Your new reason to love vegetarian cuisine.
By Emily Main
January 3, 2014
Looking for an easy New Year's resolution? Eat less meat. You might just
stave off cancer, finds a new study in the journal Nutrients.
The author reviewed cancer rates in 157 countries and compared those with food
consumption patterns for those countries collected by the United Nation's Food
and Agriculture Organization. He also looked at other potential cancer risk
factors, including gross domestic product, life expectancy, lung cancer
incidence (an index for smoking) and latitude, a marker of vitamin D exposure.
His conclusions: If you want to stave off the widest variety of cancers, stop
smoking, eat fewer animal products and get more vitamin D. Countries with high
rates of animal product consumption--meat, dairy, eggs, and fish--also saw high
rates of 12 different types of cancer, including breast, kidney, liver, ovarian,
prostate, testicular and thyroid cancers. Low solar UVB exposure, a marker for
vitamin D absorption, was associated with six different types: bladder, brain,
kidney, lung, melanoma, and Hodgkin’s lymphoma. And lung cancer incidence rates
also correlated to 12 non-lung varieties of cancer.
Simply put, "eating a lot of animal products is not good for health," says
William Grant, PhD, author of the study and president of the Sunlight Health
Nutrition and Research Center, a nonprofit nutrition research institute.
"They're a very important risk factor for many types of cancer and that's not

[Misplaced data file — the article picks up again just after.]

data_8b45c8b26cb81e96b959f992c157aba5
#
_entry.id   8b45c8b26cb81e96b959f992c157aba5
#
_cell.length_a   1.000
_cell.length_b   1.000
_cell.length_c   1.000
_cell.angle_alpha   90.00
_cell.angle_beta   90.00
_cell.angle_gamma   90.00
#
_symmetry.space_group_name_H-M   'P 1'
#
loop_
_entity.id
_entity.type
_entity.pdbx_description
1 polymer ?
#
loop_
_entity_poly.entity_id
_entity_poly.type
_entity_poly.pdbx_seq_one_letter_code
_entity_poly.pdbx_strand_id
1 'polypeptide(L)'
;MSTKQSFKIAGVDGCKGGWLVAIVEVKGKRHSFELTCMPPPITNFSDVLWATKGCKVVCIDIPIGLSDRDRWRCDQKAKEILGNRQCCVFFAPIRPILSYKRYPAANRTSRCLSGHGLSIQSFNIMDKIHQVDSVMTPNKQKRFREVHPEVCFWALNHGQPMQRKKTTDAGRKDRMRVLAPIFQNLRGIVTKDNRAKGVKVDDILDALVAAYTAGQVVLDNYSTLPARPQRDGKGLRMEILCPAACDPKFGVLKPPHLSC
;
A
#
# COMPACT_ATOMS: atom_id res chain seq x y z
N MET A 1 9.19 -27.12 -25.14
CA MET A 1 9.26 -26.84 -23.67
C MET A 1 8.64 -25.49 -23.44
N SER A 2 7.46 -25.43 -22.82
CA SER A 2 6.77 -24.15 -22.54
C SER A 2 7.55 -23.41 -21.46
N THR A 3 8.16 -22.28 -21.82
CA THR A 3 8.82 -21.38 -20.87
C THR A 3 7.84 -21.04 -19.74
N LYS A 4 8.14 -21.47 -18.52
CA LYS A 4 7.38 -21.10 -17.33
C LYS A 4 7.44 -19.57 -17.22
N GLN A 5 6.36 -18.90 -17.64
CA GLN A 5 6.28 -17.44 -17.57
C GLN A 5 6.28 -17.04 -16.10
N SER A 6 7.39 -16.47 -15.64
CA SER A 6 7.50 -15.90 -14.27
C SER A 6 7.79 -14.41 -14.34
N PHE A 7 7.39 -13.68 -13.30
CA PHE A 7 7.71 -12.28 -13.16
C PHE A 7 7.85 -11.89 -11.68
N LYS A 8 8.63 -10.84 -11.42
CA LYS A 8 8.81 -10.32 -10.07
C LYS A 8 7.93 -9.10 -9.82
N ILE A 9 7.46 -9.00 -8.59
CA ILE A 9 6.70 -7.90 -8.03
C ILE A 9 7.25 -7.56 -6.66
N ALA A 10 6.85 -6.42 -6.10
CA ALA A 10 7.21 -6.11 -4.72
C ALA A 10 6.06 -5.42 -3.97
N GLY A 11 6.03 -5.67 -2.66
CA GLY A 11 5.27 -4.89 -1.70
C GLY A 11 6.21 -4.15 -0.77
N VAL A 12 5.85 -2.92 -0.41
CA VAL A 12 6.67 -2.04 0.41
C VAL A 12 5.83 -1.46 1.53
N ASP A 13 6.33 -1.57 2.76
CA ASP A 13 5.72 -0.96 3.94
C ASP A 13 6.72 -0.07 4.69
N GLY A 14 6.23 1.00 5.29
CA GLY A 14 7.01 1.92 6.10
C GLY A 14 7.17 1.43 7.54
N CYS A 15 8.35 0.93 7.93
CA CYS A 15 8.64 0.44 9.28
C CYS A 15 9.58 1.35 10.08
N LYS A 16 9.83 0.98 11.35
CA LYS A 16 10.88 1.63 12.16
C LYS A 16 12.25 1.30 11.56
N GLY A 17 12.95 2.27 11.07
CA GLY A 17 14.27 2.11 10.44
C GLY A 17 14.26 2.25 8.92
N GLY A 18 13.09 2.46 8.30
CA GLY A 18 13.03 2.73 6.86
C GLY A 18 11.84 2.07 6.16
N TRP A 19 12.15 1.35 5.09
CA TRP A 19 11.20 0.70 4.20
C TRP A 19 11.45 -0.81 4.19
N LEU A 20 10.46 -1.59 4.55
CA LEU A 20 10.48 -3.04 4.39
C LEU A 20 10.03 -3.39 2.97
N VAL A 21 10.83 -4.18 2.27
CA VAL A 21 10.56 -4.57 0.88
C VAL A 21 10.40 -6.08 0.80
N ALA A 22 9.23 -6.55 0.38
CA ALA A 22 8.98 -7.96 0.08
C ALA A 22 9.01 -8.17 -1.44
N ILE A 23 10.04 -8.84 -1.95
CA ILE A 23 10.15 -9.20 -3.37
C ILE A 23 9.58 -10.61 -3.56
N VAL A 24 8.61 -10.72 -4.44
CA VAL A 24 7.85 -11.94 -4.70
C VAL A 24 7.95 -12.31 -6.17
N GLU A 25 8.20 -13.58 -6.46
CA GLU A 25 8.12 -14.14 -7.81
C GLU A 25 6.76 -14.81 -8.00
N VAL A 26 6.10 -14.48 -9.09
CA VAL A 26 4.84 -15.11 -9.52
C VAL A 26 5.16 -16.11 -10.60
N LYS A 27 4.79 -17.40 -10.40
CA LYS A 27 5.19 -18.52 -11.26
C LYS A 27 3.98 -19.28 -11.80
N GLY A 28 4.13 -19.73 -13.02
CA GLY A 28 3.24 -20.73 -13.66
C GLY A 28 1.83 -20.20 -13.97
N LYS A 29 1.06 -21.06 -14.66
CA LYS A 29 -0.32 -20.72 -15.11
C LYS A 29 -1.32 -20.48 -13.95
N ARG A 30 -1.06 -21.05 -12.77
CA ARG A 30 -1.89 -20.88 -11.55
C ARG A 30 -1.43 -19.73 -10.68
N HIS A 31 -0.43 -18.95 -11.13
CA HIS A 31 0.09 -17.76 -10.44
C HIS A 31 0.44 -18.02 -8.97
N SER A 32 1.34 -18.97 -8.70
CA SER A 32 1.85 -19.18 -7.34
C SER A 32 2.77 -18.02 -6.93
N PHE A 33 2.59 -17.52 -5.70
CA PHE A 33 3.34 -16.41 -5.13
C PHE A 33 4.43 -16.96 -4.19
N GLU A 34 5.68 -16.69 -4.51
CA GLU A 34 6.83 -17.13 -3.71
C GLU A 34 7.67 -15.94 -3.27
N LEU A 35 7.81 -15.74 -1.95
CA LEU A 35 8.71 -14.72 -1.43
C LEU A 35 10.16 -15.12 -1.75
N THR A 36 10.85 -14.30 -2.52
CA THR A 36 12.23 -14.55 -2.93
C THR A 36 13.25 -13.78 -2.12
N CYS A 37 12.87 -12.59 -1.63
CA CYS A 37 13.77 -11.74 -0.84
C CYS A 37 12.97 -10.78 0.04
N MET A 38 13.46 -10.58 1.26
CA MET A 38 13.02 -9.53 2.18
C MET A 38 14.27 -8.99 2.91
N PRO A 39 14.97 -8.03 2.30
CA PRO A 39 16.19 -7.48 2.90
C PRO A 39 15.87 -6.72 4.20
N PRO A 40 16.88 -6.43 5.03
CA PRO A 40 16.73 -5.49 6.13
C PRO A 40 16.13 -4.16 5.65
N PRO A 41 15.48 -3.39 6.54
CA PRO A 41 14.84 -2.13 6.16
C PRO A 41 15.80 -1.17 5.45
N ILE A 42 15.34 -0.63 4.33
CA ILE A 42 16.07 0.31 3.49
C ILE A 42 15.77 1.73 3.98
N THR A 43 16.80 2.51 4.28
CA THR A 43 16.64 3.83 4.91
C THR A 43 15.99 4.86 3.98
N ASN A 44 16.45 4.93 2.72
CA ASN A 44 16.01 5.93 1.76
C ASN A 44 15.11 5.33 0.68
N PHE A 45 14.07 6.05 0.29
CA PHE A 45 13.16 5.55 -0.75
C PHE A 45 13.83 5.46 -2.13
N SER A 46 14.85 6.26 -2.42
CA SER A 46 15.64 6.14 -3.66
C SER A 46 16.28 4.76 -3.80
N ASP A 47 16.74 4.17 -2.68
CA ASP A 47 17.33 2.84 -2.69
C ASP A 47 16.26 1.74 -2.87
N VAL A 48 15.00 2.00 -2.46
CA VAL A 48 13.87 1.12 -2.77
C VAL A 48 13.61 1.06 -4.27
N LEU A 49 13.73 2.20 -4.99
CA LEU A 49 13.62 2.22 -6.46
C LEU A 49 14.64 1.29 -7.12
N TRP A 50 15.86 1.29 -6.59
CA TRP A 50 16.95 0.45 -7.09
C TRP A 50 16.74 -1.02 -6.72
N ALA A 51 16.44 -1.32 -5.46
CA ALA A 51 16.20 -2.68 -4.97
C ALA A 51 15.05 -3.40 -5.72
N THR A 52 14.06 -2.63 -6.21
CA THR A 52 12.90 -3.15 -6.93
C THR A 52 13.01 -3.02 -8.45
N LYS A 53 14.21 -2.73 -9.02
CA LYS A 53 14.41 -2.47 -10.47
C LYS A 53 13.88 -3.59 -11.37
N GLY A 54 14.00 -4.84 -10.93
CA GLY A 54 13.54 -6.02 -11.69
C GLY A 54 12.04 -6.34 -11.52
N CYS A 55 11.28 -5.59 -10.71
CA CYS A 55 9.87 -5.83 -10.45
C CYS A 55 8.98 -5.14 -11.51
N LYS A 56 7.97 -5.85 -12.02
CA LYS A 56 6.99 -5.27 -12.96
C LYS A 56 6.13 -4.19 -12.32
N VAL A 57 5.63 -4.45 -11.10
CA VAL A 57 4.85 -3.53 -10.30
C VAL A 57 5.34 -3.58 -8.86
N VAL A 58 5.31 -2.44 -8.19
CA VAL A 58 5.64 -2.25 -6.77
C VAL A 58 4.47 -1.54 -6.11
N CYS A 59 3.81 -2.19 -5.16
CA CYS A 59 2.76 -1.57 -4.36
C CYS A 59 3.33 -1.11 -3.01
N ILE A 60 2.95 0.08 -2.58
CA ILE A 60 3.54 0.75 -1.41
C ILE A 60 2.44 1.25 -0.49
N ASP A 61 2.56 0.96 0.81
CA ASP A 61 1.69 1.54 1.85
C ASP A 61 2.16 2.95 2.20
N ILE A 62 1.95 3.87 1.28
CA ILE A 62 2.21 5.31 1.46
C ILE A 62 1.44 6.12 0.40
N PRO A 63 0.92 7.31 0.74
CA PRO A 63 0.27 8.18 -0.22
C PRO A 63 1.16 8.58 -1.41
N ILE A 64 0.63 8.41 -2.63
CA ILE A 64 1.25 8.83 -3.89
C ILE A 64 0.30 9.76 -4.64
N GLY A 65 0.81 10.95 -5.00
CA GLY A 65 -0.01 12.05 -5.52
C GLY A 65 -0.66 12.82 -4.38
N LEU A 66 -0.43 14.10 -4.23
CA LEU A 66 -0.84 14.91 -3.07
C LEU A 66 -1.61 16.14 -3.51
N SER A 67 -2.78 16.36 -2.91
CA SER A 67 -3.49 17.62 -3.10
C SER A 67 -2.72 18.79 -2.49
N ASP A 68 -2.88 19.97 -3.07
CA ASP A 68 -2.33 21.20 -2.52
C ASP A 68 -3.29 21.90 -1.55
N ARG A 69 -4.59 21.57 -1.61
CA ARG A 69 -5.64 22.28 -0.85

that well recognized by most people."
There are a couple reasons he says that animal products might trigger cancer,
one of which is something known as insulin-like growth factor 1, or IGF-1. That
hormone exists in all animal products, even eggs and fish, and it causes
animals--and people--to grow. That's why, Grant says, in places like Asia, older
populations that were raised on a vegetable-heavy diet are generally shorter
than younger populations that have adopted a more animal-heavy Western diet. And
just as it makes people grow, IGF-1 makes tumors grow, too. (Fish contains
vitamin D and omega-3 fatty acids, which counteract some of the damage caused by
IGF-1, Grant says.)
It also seems that all animal products--organic or conventional--can raise your
levels of IGF-1, which is increased by artificial hormones given to non-organic
animals. Grant points to research conducted as far back as 1907 finding that
northern Europeans with meat-heavy diets were still suffering higher cancer
rates than Italians and Asians and their vegetarian-leaning cuisines. That was
long before the introduction of artificial growth hormones.
Another factor that could contribute to animal products' cancer-promoting
effects is iron, excess amounts of which can cause oxidative stress that creates
cancerous free radical compounds in the body.
Interestingly, Grand adds that eating a healthy, vegetable-heavy diet can
even counteract some of the damage caused by not getting enough vitamin D. His
analysis revealed that in countries with low levels of UVB exposure, healthy
diets were protective against at least 11 different types of cancer. At the same
time, in countries close to the equator, a bad diet couldn't overcome the
benefits of a lot of vitamin D.
"In the United States, you probably a get similar effect of a lot of vitamin D
by eating less meat," he says.
Grant isn't advocating for a total vegan diet. "I eat meat, fish, eggs, and
dairy, but I'm trying to eat more vegetables, more grains, more legumes," he
says. "Just cut down on animal products." In some of the world's healthiest
societies, animal products contribute a mere 12 to 15 percent of total calorie